No reassurance for public over flood insurance

January 17th, 2020 11:50 AM

By Jackie Keogh

Mr Kevin Morey, County Engineer, Cork Co Co no re pro fee

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NSURANCE companies will decide themselves if they’ll restore cover to homes in previously flooded areas of West Cork.

That’s according to the county engineer and director of services for water services, coastal management and flood projects, Kevin Morey.

Mr Morey was speaking at a meeting of the Western Committee of Cork County Council, where an update on West Cork’s flood relief schemes was given.

Now that most of the flood schemes have been, by and large, finalised, Cllr Karen Coakley (FG) asked if homeowners and the business community will be able to get insurance again.

However, Mr Morey said the insurance companies will ‘decide themselves but once the schemes are signed off and complete and is effective, it should change the situation.’

Kevin Costello, senior engineer for flood projects, said there are still some instream dredging works to be done on the Bandon Flood Relief Scheme in 2020.

But he said some of the work cannot start until May 1st because May to September is the ‘window’ for river works.

Work on the Clonakilty Flood Relief Scheme at Kent Street will continue through to March and the situation there is being reviewed by the Council’s roads department.

Mr Costello said the Skibbereen Flood Relief Scheme is substantially complete. However, some works – including Rossa Road, which is known locally as The Cutting – will have to be completed this year because they are ‘outside’ of the main flood scheme and largely deal with surface water issues that can cause localised flooding.

As reported in last week’s Southern Star, The Cutting will be closed for 11 weeks from January 20th to allow this.

Mr Costello said the scheme for Bantry is ‘at stage one’ and a ‘brief’, which will consider development options, will be ready early in the New Year.

My Morey pointed out that ‘a lot has been delivered in terms of protection.’

But the Bandon-based Cllr Sean O’Donovan (FF) insisted that more needs to be done to enhance biodiversity in the river. Both he and the county mayor Cllr Christopher O’Sullivan (FF) said Bandon, Clonakilty and Skibbereen – towns that had concrete gullies placed along their rivers and streams – need to be ‘re-wilded’.

The county mayor suggested: ‘Cork County Council should take the lead on biodiversity.’ Mr Costello said: ‘That is a discussion we haven’t had, but we will take it up with the Office of Public Works.’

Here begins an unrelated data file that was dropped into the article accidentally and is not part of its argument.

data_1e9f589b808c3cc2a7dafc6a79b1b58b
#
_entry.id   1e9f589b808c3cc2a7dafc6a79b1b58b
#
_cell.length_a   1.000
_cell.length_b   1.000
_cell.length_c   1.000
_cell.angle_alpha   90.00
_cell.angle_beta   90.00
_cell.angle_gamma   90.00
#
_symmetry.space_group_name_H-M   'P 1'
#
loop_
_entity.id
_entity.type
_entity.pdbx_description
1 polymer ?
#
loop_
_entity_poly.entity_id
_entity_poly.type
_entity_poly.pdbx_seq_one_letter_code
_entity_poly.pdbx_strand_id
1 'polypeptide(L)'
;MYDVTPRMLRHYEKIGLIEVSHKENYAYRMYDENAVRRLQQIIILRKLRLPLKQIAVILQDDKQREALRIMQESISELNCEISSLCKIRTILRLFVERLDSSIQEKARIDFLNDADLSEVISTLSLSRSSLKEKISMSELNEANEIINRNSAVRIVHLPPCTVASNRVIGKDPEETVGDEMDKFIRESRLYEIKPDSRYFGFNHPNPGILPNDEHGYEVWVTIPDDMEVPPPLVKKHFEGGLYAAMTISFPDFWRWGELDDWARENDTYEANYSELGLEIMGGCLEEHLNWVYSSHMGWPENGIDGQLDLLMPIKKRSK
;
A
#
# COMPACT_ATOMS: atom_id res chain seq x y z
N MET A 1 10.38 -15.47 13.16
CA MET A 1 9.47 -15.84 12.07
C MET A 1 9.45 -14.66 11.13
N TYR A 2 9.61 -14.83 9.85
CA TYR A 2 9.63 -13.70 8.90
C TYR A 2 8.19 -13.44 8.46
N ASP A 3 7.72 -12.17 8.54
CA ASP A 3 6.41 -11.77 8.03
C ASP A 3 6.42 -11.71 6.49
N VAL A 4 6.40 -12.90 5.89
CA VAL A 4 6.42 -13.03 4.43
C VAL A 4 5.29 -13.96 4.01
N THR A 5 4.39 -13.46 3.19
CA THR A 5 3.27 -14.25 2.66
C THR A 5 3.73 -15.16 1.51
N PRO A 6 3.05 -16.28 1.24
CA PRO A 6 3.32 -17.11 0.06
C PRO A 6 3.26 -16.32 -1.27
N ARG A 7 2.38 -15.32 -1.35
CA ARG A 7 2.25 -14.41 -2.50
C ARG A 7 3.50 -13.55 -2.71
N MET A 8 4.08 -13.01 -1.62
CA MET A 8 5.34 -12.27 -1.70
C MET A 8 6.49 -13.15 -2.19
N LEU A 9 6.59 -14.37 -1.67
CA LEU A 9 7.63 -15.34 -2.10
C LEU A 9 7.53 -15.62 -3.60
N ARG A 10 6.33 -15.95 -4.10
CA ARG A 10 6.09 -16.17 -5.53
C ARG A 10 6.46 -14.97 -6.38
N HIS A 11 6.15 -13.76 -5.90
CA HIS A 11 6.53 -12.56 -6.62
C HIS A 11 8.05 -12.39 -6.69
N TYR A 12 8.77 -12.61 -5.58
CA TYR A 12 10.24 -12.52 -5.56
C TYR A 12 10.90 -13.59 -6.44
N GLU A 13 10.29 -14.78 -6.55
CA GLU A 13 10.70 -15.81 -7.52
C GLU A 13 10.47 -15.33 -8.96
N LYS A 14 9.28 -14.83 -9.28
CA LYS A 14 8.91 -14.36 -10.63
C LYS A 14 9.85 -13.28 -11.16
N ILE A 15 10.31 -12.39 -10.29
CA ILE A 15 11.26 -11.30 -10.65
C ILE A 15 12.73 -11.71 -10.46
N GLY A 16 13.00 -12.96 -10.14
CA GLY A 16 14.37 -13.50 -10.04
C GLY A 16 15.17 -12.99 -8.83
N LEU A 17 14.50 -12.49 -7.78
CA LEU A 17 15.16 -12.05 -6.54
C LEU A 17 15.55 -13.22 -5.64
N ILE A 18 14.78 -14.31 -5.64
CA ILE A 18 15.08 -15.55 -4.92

Cllr Kevin Murphy (FG) complained that homeowners in Ballinhassig are being overlooked and the river from Belgooly to Riverstick ‘hasn’t been cleaned’ in years.

Cllr John O’Sullivan (FG) said landowners used to be given a grant for cleaning the rivers but that isn’t available anymore.

He suggested that it be re-introduced and that landowners be provided with ‘clear instruction and authority about what they can and can’t do in relation to cleaning rivers adjoining their property.’

Cllr Danny Collins (Ind) – who has repeatedly made representations on behalf of at-risk homeowners in Ballylickey – said the residents there have been told that they cannot clean the river.

‘Boxer Moran – the Minister of State for the Office of Public Works and Flood Relief – visited Ballylickey two-and-a-half years ago and said he would sort it, but these people have been forgotten,’ he added.

During the discussion, Cllr Collins also called on the director of services to prioritise dredging in Ballydehob because the silt is clogging gullies and causing an offensive odour during the summer months. Kevin Costello said the dredging works in Ballydehob would require ‘significant funding’ and the divisional manager, Clodagh Henehan, suggested: ‘It would be a heavy cost on the Council’s operational account.’

Ms Henehan also pointed out that it is the Council members who are ‘in control of the spending of the operational account’.

The manager said the Council had talked to the Department of Agriculture and Marine and the funding available for dredging in 2020 is €112,000 with the Council adding €40,000.

‘That isn’t going to provide much dredging in Ballydehob,’ she said. She did, however, agree to sit down with the Department to see if there are any funding schemes that would help. ‘There are a lot of calls on capital funding,’ she said, ‘it’s about finding a funding source.’

Ms Henehan reminded the councillors that the Council has agreed some borrowing with the Council of Europe Bank and she said that funding will be discussed with the members later this year.


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